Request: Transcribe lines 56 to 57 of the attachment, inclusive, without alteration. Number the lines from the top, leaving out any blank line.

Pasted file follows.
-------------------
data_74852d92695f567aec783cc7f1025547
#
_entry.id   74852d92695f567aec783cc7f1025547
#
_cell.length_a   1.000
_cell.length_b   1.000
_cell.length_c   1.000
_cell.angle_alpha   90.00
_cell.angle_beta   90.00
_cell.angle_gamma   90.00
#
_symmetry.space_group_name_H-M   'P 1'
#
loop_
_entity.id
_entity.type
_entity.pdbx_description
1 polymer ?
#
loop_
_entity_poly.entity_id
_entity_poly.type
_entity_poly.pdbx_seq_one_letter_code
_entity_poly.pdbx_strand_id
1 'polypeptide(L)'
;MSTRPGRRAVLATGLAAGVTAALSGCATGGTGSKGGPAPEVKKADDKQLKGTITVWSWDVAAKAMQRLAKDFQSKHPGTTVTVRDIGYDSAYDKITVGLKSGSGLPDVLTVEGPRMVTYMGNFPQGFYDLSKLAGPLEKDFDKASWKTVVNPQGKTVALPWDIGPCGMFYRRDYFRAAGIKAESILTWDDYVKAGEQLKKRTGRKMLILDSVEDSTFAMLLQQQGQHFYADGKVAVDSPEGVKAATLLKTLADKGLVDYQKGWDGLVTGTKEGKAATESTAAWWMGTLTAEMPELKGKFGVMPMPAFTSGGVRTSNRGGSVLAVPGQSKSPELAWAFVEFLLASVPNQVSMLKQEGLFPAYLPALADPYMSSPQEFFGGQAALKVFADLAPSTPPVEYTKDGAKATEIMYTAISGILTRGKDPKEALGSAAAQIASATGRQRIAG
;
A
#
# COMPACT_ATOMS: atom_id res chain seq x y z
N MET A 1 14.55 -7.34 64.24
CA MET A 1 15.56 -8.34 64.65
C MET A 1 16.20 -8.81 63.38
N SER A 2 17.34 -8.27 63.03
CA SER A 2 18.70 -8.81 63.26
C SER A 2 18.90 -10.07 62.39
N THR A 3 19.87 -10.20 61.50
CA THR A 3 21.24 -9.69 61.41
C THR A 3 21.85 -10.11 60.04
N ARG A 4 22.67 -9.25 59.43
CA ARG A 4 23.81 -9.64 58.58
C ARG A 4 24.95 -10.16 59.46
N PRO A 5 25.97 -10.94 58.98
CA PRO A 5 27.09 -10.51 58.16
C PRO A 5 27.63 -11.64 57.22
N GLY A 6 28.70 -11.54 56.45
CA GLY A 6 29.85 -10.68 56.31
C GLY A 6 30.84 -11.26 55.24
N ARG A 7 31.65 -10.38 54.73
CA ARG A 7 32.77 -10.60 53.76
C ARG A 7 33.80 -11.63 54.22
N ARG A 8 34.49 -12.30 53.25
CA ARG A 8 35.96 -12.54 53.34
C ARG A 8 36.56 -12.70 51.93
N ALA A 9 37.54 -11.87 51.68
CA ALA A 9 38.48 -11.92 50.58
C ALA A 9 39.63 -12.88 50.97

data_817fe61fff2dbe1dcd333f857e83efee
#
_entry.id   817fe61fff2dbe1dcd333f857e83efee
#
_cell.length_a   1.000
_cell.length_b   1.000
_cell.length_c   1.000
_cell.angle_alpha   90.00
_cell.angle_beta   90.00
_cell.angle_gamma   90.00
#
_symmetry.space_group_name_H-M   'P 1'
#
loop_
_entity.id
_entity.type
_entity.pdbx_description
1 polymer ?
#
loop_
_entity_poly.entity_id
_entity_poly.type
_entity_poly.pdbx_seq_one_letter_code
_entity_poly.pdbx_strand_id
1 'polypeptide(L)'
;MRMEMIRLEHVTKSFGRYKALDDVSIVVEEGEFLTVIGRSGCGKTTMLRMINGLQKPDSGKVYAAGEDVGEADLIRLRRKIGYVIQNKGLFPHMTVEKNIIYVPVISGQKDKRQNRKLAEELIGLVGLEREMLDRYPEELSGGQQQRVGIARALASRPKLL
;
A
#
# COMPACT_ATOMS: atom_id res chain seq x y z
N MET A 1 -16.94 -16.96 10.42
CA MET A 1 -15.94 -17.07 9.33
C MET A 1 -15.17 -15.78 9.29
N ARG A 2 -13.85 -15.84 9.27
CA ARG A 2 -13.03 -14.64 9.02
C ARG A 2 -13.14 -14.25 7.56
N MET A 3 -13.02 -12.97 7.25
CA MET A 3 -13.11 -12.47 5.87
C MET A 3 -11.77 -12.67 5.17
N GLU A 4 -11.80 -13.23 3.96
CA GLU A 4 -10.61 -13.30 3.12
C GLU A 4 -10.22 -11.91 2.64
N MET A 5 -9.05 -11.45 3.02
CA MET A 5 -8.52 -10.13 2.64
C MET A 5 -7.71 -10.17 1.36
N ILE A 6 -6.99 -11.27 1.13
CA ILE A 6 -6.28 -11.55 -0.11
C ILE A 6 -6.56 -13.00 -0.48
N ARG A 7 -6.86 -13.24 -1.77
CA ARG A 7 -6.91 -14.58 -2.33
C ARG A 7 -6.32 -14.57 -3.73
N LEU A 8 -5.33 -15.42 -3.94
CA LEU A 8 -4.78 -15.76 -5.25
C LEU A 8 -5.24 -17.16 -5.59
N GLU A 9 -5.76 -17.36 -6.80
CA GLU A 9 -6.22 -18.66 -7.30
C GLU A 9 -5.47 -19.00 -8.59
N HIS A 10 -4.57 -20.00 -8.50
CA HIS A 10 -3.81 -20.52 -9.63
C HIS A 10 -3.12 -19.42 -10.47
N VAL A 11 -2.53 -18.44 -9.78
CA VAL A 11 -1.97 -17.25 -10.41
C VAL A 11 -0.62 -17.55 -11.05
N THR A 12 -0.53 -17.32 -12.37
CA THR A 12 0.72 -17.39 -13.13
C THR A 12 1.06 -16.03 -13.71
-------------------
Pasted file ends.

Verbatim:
CA ALA A 9 38.48 -11.92 50.58
C ALA A 9 39.63 -12.88 50.97